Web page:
This week Bruce is joined again by Lance Martin. Lance has been in the real estate business for 24 years as broker/owner of Coldwell Banker Pioneer Real Estate which serves the Inland Empire. Lance is an expert in residential REO foreclosure sales.
During the downturn, Martin expected more tenants to show up on the market place. He expected rental vacancy to be near zero. Perhaps a lot of people moved in with family. Over the last six months, the demand for rental inventory has become much stronger. Martin’s rental vacancy is about 6%.
Bruce has noticed from data charts that vacancies increase when foreclosures increase. This seems counter intuitive, but part of the explanation for this is that people move out of California. When there is high unemployment, people find other places to work and households downsize.
Martin and his father realized in 2004 that the upward trend in prices was not sustainable.
Most agents want to be REO agents, but most of them do not realize how much work is involved in being an REO agent. You do not earn as much commission, so you have to work with a larger volume of sales. The expenses involved in the REO business are also much larger. Martin knows of a few REO agents who quit their job soon after receiving it, because they were quickly overwhelmed. The REO brokerage business is not the real estate business. There are no similarities between listing an REO property for sale and dealing with homeowners.
Bruce responded that when you are in the middle of an REO phase in California, you really don’t have time for real estate. However, when you transition to real estate, you don’t have the standard clientele that you would have had as an REO agent. You’re almost starting from scratch. Lance said this was true, except that he is not an REO broker in the sense that he is an agent who sits in an office, works for a broker, and his whole world revolves around REO. His REO business he has been maintaining for the last several years has helped him grow his office. A big part of his business plan is to grow his offices. Last year in 2010, he was out buying real estate offices, and at the time he had multiple people telling him they didn’t understand what he was doing. But, he bought four properties and opened one brand new place himself, adding a total of five new offices for Pioneer Real Estate in Santa Ana, Claremont, Covina, and Redlands. Part of his plan is not to fall into the trap of being stuck not knowing what to do when the REO cycle is over. His company is consistently recruiting and bringing in new agents. Lance said that most of the agents that are in the business today are tough and understand the business really well, but it’s only in the last few years they’re realizing that things are not the same as they were 8-9 years ago. Part of his business plan in the future as REO begins to wind down is to run a more traditional shop, work as a broker, and continue to grow his shops. The problem is nobody really knows when the REO business will wind down, so we don’t really have a true real estate market right now. We’re just working with artificial government policy. This artificial policy could be related to balance sheet policy being driven by the financial players or to the robo-signing scandal that’s preventing the banks from having all the legal documents necessary to push the properties through to foreclosure.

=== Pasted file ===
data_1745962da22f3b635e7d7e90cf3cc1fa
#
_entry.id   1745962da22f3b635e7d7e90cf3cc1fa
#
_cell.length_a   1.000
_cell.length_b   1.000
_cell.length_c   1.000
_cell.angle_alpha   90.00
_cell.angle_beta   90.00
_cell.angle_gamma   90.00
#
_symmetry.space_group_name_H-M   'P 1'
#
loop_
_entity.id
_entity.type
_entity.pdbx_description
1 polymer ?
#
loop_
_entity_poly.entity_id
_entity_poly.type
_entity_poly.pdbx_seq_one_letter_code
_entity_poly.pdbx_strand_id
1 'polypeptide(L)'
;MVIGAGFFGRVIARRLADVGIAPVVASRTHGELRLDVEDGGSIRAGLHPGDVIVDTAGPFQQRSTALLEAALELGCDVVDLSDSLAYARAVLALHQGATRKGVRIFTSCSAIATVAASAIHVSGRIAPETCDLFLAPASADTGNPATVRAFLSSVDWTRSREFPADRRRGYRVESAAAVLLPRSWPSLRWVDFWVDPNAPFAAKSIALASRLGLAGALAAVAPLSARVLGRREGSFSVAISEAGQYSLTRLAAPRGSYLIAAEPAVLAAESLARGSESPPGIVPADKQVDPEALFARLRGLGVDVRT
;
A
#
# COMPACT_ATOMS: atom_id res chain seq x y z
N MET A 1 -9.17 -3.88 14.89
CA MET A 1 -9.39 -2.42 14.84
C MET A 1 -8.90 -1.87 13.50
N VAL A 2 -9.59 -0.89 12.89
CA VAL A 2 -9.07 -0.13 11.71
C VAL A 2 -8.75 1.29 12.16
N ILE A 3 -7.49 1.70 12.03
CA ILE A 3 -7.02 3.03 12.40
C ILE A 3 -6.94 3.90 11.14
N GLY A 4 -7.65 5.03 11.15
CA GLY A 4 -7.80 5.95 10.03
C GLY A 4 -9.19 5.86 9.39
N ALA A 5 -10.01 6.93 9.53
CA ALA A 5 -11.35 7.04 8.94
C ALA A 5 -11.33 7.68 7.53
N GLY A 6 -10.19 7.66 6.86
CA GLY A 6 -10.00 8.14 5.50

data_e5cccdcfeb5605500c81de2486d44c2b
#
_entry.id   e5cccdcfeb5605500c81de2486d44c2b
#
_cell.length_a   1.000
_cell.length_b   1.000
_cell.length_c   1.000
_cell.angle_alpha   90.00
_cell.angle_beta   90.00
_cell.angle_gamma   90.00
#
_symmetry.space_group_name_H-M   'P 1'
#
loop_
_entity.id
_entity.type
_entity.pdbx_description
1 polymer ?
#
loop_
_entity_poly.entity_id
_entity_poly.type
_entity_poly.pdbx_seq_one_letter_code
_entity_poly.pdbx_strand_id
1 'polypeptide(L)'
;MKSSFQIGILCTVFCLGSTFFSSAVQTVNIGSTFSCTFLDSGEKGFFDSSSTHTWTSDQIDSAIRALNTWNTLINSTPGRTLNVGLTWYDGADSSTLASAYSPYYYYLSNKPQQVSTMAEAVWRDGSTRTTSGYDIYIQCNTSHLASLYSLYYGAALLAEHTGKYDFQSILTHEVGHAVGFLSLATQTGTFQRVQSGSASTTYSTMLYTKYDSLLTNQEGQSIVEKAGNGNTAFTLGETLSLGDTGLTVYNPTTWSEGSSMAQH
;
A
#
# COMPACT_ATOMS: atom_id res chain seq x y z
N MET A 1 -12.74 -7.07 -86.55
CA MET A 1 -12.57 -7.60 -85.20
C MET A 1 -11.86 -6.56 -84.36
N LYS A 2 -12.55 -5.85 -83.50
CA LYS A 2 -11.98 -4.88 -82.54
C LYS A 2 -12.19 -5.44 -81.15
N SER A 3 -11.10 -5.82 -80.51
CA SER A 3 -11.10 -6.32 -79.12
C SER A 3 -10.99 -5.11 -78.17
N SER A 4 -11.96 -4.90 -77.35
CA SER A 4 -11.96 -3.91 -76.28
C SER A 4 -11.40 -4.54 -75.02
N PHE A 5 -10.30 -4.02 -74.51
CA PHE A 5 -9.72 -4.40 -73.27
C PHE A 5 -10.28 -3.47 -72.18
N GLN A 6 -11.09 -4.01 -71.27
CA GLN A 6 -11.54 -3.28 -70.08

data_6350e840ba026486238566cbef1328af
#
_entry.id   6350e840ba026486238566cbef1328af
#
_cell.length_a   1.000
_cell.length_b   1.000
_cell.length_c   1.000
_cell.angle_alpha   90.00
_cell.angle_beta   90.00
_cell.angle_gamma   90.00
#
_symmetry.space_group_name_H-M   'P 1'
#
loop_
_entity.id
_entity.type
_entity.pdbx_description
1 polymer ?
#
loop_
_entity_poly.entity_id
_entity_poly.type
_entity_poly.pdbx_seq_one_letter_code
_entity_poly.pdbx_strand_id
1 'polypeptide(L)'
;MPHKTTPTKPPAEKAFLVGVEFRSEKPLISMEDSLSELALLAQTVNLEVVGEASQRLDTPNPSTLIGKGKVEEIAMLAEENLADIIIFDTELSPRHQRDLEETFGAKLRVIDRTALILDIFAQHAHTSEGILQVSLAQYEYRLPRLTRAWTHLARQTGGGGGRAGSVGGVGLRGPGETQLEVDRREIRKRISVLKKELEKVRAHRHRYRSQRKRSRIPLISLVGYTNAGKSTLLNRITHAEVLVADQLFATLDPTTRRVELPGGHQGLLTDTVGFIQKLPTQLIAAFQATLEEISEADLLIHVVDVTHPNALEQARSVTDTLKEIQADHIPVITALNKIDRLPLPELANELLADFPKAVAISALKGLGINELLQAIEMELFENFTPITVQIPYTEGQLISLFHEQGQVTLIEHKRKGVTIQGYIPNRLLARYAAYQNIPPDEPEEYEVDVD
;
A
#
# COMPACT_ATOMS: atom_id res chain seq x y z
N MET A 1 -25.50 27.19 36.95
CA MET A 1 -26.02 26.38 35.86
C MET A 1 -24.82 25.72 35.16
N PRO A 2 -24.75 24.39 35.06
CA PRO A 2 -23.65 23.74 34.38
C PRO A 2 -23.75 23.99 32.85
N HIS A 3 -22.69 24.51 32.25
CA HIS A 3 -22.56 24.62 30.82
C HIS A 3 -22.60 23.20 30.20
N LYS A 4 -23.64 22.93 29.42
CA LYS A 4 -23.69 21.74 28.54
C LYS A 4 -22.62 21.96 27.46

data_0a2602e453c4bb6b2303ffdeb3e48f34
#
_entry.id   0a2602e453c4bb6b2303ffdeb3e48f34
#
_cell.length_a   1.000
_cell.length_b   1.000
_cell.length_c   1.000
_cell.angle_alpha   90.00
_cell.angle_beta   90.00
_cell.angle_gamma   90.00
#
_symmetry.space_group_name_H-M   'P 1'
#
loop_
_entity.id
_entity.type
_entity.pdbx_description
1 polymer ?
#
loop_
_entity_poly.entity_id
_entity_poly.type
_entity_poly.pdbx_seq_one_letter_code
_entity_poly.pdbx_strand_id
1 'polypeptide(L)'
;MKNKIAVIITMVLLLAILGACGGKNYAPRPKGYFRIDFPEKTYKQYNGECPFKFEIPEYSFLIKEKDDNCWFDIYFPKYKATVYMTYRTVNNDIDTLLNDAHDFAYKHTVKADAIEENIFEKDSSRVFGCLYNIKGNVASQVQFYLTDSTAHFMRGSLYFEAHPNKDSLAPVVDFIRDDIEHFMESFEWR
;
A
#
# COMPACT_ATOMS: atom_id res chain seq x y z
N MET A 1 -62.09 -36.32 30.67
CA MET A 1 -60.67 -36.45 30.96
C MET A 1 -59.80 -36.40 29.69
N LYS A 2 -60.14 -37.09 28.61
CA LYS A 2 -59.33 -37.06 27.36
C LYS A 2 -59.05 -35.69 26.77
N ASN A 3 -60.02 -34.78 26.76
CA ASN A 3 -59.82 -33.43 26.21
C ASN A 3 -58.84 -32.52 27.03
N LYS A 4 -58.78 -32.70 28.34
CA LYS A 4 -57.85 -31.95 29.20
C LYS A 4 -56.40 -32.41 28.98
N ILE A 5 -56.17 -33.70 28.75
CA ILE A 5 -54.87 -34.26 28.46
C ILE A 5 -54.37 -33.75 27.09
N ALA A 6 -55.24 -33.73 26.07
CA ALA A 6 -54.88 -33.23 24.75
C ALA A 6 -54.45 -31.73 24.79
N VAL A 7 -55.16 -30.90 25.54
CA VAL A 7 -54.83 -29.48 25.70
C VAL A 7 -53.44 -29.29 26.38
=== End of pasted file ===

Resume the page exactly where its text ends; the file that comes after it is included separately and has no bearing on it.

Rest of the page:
Bruce stated that there has been a change in people’s attitudes of whether they should own a piece of real estate property at all, something which he really dislikes. We have gone from wanting to give everyone a loan, which was the attitude 5-6 years ago, to not wanting to give anybody loans and reconsidering whether owning a home is even the right decision. To Bruce this is very frustrating because he doesn’t want the country to lose on being a part of making decisions and sharing a piece of real estate, which he says is who we are. Lance stated that unfortunately this is what we do, and we have changed our attitudes about the market. For example, Lance is starting to obtain some condos in Moreno Valley that his company is listing and selling for $40k. This is what he calls an overcorrection, as this was the price they were selling them for back in the early 90’s. Now, you look back and it’s hard to believe you were once able to buy a condo at that price. In 2006, you were selling this exact same condo for $225K. Now, we are going back the other direction towards lower prices, and people are asking, “Is now a good time to buy real estate? Should I own, not own, rent?” He thought there is still is some level of confidence out there in the market, and there’s always a good time to buy real estate. However, you have to do you homework. You need to figure out what it is you’re buying, where you’re buying it, what the market is like. He used the example of last month when there were more pending sales in the Inland Empire multiple listings than there had been in at least two years. There were over 9,000 units that went into escrow, which had not happened in over two years. Bruce and Lance had discussed this before saying that 9,000 was a significant number but could have been made up of, for example, some short sales that wouldn’t work. He also said there was a chart for closings where the numbers were really aggressive. So there are a lot of opportunities to buy, but not every listing is a good opportunity to buy. It is unfortunate that you have people out there who should be buying but instead are afraid to or are waiting for a specific reason. Whether or not the price of the house has bottomed, Bruce didn’t think you could go wrong getting a 30-year loan for something that says 5% or less, for example. You just do the math on it. Even if you thought values were going to suffer a little bit this year in a specific location or neighborhood, if you factor in the interest rate, then you shouldn’t be afraid of what the market is going to do. Lance said that CAR has reported a slight reduction in median price state wide by about 2-3%. When are you going to see this again?